One of the most difficult aspects of my career as a veterinarian is advising my clients and helping them to feel at peace with saying goodbye to their pets. It has always been so hard for me, and I must say, it has not become any easier with time. Our pets are family members, and the bond with them is immeasurable. Very often, it is so difficult for my clients, and even myself, to know when it is time to say goodbye. I am always asked when is the right time, when will I know, and am I making the right decision? I try my best to guide my clients and help them come to their own decision with a sense of peace and comfort. Here is what I offer to my clients when the time is coming near. I hope this helps you on your journey.
The first question you want to ask yourself is, “is my pet suffering from a disease and if so can medical intervention improve the quality of my pet’s life or will it just prolong a poor quality life?”
Assessing our pets pain and suffering is very difficult and, at times, can be impossible. Pets are stoic, they hide illnesses extremely well, and they may not exhibit obvious signs of pain or suffering. Speak with your veterinarian regarding subtle signs that pets may exhibit to indicate they are in pain or discomfort. I tell my clients to reflect back on all the things their pet loved to do in their lifetime. Whether that be playing fetch, watching TV on your lap, sunning on the windowsill, or eating their favorite treats. If your beloved pet is not engaging in 70% of these activities, they may not be enjoying life as they used to. Some other things to look for include respiratory distress and paralysis. If your pet is having difficulty breathing and it is due to a non-treatable condition, this is a form of suffering. Also, when pets spent their lives running around, chasing balls, and they can no longer walk or move around, I feel this is a form of suffering.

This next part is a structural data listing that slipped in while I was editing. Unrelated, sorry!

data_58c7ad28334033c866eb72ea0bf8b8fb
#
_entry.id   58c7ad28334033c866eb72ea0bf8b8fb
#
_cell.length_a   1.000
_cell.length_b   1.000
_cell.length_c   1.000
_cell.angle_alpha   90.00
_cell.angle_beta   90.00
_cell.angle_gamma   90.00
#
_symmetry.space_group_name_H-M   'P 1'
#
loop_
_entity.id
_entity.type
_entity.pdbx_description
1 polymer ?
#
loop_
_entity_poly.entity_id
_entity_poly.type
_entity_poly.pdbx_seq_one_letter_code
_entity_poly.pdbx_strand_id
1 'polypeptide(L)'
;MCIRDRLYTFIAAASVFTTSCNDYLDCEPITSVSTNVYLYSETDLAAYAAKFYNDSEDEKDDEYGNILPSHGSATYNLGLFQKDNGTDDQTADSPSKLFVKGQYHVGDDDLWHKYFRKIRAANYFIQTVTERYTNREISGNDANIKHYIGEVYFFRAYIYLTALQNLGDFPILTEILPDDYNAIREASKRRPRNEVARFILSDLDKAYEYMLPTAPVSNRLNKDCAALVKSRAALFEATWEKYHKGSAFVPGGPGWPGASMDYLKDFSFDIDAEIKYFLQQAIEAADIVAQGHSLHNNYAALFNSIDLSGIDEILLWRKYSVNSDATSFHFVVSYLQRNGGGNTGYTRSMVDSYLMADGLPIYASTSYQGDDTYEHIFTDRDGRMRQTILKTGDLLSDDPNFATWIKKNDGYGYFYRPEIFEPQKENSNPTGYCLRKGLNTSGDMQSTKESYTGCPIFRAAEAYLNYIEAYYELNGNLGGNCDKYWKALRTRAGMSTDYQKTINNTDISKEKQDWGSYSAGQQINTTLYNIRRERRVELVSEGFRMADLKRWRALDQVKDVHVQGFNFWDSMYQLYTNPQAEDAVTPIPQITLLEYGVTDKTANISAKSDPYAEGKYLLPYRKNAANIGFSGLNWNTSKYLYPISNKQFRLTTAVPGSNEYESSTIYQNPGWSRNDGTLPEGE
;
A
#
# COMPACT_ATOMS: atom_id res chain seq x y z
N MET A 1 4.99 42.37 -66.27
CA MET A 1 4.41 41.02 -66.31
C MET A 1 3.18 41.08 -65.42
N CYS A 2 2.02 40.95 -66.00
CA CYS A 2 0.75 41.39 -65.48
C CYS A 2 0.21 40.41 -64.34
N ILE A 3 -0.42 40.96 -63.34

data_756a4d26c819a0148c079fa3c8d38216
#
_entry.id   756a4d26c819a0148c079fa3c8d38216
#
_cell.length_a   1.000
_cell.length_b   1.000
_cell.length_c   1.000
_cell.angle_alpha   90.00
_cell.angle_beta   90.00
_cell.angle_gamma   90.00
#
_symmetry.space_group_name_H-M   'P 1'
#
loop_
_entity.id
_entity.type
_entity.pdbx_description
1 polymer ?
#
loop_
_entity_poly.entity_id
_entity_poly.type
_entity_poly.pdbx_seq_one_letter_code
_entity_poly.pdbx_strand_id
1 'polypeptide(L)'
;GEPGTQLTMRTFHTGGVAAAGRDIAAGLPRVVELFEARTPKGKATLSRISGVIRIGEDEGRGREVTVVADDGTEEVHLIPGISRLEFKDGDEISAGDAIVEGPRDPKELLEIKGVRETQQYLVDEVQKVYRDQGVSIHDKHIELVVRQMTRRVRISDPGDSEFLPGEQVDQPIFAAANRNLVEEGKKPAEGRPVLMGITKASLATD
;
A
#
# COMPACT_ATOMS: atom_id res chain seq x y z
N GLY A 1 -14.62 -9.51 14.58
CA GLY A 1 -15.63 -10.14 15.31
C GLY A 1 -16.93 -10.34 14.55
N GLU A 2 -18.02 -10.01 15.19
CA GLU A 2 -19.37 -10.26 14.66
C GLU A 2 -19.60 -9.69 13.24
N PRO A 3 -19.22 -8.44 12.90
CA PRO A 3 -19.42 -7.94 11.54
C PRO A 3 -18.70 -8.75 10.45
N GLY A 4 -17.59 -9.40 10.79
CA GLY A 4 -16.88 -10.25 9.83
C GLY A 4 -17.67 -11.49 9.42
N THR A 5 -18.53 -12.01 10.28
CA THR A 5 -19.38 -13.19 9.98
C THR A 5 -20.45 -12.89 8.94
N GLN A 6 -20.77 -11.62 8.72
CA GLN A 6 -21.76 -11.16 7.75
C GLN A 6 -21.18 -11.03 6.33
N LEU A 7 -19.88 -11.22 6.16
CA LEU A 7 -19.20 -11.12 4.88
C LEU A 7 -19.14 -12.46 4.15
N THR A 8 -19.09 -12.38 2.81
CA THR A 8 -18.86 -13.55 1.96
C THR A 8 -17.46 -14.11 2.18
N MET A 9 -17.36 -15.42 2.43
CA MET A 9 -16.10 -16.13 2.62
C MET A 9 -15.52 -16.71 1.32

This is a personal choice that you must feel comfortable with.
Knowing when it is time to say goodbye is a very personal decision. People have different beliefs, lifestyles, and opinions. I am always telling my clients, you know your pets the best, you have lived with them for years, and you know their interactions and personalities. Your veterinarian’s role, always, is to sympathetically guide you in your decision, and to never push or make you feel uncomfortable. Many people do not believe in humane euthanasia and want their pets to go naturally at home. I am always here to support and help in my client’s final decision. Ask your veterinarian for medications or other treatment options that can help pets not suffer at home.
Make your decision based upon the pets well being and not as an act to avoid personal grief and despair.
I think always when making this final decision, it comes down to a terminal disease and not wanting our pets to suffer. When facing end-of-life issues, your pet needs to come first. They spend their lives devoted and loyal to us and give so much to us in their short lives. When the time is near, make sure you think of your pets best interest and wellbeing.
Saying goodbye is so hard and the tears never cease to come every single time I help my clients with this difficult decision. What provides me with comfort and solace is knowing that we are ending unnecessary suffering and pain. Our pets are so loyal and amazing to us and give us immeasurable joy, love, and happiness. Saying goodbye to them in a dignified, painless way, and easing their suffering, is a gift we can give back to them. I hope this helps on your journey and as I always say, thank you for providing our beloved pets with an amazing, loved family and the best life. They give so much to us and deserve the same in return.